ATLANTA — Owners of both large and small businesses are always looking for ways to create a positive culture for their employees, but are they asking the right questions and looking at their companies through the right lenses?
During his presentation “Best Culture Wins” at the 2022 Clean Show, Sean Abbas, president of Threads, Inc., a software company he co-founded to help organizations review employees on culture, offered his views on the subject, including ways to build a team-oriented atmosphere and mistakes many owners make along the way.
In Part 1 of this series, we examined some of the benefits of having a positive culture — and some of the pitfalls that come with “quick-fix” solutions. In Part 2, Abbas described some of his own experiences — and the moment he rethought a major part of leadership, and in Part 3, we detailed the solution he found to getting better evaluations. Today, we’ll finish our series by looking at the value of core values and the role of leaders in creating positive culture.
Core Values in Action
As an example, Abbas offered one of his own core values for his company, “Learn and Apply.”
“It is our responsibility to participate in the processes of continuous learning and personal growth,” this core value states. “Our ability to learn and apply new things in the workplace will provide us with an ongoing competitive advantage.”
What do these core values look like in action? Abbas’ team members are expected to:
- Actively look for ways to improve processes and communicate ideas openly without being asked to do so (which is known as “Continuous Improvement”). Team members are expected to make at least 3 CI suggestions annually.
- Proactively seek opportunities for continued career-based education and cross training.
- Proactively help, support and share job knowledge with co-workers and new team members.
Leading from the Front
One of the biggest mistakes Abbas sees is when a company’s leadership tells the team what they should be doing to foster a winning culture, but seems to feel they are above taking action themselves.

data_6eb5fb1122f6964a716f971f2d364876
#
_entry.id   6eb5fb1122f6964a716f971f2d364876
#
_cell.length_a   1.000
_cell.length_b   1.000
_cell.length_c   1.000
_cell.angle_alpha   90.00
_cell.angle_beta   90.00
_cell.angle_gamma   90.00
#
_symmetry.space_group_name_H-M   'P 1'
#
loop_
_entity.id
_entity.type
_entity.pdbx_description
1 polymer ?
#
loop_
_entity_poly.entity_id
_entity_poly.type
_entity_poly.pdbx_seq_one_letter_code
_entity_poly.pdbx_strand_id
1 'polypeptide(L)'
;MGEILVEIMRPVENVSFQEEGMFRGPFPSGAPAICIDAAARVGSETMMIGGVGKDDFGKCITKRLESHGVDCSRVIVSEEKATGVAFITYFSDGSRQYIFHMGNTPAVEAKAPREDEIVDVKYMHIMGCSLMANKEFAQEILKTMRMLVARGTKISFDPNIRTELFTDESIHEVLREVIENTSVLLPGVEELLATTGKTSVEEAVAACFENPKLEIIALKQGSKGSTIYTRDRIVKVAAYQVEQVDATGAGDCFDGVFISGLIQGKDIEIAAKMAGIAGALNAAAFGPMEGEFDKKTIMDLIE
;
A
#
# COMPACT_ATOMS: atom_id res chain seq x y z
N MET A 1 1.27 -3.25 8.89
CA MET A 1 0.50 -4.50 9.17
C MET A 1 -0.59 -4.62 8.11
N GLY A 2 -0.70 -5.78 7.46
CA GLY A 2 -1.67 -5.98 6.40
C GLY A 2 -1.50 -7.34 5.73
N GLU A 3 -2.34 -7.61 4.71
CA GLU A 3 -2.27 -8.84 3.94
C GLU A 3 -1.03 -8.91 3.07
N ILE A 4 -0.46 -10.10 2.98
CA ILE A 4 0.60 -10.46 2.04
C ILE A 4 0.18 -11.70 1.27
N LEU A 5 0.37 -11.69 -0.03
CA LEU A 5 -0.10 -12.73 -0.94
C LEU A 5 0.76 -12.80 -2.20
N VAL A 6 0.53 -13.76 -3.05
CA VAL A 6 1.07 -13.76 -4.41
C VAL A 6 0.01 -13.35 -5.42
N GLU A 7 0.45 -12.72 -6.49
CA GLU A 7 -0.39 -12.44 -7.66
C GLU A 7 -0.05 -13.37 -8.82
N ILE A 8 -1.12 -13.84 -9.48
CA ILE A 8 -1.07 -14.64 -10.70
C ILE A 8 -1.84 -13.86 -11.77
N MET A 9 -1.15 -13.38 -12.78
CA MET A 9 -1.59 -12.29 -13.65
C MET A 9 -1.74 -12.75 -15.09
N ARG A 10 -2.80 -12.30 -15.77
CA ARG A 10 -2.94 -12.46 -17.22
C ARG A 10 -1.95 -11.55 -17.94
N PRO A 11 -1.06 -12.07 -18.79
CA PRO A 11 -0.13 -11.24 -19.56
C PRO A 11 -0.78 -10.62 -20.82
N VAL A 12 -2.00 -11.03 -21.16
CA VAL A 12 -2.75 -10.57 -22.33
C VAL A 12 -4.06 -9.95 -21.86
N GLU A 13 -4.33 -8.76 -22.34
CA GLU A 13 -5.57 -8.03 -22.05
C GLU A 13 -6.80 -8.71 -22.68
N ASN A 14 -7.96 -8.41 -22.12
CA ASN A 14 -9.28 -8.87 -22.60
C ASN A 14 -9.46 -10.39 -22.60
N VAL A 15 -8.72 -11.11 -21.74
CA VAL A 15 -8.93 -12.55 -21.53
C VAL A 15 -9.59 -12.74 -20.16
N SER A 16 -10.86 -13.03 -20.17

“I go into companies all the time, and when I look at what they review their manager team on, there’s not one single comment on leadership,” he says. “This is a person you call a ‘manager’ and a ‘leader’ in your business, and there’s not one single measurement on leadership. Do they do their reviews on time? Do they give timely feedback? Are they making sure they accomplish the things that they are accountable for? These are the things that they’re supposed to be doing.”
When leadership doesn’t walk the walk they’ve been talking about, Abbas says, a winning culture will not come into being.
“The last 10 years, leadership in your organization has been slowly migrating its way to the HR department,” he says. “Leadership is not the responsibility of HR. Leadership is the responsibility of people that have those titles of leadership.”
Core values and vision, Abbas says, are handed down and exemplified by a company’s leaders.
“I understand that it is difficult to train team members,” he says. “I understand that it’s difficult to engage. But you absolutely have to start foundationally, downloading the things that are in your head as owners and as leaders in your business. You have to download those things to the people underneath you. How do you think your organization is going to carry on it the people underneath you don’t know those things?”
It can be easy to overthink creating a positive culture, but it comes down to communication and making sure actions are taken on purpose.
“Defining clear expectations is such a critical part of what core values are,” Abbas says. “If you say communication is important, tell them what about communication is important, and how much communication is important. Be very specific about those things. Again, this doesn’t have to be complicated. Just make sure that everybody and every department understands what they need to be doing in a specific area to help feed and contribute to the entire organization.”
For Part 1 of his series, click HERE. For Part 2, click HERE. For Part 3, click HERE.
Have a question or comment? E-mail our editor Dave Davis at [email protected] .